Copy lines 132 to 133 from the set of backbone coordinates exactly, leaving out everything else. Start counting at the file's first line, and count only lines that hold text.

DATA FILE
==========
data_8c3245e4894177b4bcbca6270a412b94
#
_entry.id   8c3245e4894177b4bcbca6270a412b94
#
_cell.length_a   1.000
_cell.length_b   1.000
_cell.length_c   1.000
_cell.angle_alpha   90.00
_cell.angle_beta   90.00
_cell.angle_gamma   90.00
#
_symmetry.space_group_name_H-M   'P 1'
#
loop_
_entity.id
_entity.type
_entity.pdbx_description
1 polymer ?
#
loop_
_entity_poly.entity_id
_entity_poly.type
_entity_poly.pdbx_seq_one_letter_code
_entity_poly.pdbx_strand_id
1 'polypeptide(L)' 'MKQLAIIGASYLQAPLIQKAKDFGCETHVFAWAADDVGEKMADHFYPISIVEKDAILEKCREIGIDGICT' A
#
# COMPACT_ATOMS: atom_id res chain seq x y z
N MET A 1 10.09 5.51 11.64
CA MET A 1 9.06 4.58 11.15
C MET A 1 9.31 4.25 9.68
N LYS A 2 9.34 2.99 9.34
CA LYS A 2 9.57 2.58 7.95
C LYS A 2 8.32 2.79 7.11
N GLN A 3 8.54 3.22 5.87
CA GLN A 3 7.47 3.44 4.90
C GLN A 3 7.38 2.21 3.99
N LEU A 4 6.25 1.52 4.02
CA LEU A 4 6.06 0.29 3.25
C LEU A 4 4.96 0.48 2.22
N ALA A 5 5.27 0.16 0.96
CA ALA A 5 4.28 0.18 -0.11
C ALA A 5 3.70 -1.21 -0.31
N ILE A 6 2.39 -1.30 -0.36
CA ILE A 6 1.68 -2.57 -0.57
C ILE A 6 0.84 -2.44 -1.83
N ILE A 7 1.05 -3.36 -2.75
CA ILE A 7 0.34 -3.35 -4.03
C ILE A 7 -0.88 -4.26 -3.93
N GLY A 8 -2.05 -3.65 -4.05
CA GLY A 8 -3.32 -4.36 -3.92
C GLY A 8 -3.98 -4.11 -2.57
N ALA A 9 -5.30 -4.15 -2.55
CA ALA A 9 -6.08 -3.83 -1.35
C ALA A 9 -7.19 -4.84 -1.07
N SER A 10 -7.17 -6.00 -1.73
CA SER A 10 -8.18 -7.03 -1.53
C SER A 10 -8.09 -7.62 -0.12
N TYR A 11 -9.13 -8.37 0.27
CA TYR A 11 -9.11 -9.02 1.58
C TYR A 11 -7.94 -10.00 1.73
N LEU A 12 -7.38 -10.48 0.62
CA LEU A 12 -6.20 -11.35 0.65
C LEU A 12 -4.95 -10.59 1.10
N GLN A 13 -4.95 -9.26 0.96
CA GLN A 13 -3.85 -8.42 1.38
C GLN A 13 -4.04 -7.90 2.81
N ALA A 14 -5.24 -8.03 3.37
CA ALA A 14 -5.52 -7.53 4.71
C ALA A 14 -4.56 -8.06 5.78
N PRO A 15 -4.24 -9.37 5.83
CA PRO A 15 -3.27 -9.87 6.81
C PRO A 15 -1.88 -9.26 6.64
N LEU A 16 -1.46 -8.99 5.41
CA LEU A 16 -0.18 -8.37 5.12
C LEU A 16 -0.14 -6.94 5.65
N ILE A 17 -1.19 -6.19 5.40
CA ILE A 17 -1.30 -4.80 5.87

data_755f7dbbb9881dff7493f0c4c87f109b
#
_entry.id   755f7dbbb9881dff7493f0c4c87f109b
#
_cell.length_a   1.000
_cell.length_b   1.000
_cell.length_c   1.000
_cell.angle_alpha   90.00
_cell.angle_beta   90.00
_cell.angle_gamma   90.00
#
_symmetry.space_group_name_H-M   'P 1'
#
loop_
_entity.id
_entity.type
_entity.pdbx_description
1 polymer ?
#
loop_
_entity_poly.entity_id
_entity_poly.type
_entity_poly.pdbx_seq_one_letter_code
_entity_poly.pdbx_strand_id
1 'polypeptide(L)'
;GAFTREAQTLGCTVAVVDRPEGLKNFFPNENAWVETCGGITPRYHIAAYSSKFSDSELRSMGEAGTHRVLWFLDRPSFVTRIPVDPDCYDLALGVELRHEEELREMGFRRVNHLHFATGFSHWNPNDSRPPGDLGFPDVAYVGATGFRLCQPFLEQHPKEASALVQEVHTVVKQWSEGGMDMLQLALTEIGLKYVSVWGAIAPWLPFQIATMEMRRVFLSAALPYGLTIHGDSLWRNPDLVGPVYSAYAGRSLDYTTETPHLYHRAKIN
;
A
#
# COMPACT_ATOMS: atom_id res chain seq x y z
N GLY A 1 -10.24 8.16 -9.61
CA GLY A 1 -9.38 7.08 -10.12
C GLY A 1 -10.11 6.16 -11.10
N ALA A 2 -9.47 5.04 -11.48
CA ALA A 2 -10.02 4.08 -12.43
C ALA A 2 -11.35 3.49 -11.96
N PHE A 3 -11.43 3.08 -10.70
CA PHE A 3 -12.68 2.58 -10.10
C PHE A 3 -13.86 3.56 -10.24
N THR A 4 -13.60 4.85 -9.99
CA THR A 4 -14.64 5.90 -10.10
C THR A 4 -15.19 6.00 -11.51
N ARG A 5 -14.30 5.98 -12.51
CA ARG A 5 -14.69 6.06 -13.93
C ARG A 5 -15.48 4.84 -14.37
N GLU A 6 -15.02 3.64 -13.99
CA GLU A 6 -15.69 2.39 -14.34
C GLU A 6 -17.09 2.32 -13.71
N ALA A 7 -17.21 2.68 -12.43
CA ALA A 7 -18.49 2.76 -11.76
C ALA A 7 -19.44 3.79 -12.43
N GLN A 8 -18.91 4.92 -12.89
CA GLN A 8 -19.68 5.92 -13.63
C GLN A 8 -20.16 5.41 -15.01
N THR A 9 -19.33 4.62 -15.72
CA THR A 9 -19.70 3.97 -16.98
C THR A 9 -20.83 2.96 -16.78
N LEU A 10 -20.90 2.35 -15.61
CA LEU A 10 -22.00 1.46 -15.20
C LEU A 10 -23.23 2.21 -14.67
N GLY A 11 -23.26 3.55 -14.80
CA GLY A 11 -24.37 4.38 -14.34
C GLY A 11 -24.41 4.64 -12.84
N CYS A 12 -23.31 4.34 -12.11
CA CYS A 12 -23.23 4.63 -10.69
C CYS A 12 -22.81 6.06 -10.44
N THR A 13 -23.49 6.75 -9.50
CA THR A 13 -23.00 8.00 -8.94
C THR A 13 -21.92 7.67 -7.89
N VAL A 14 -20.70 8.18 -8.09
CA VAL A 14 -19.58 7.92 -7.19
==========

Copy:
N THR A 9 -19.33 4.62 -15.72
CA THR A 9 -19.70 3.97 -16.98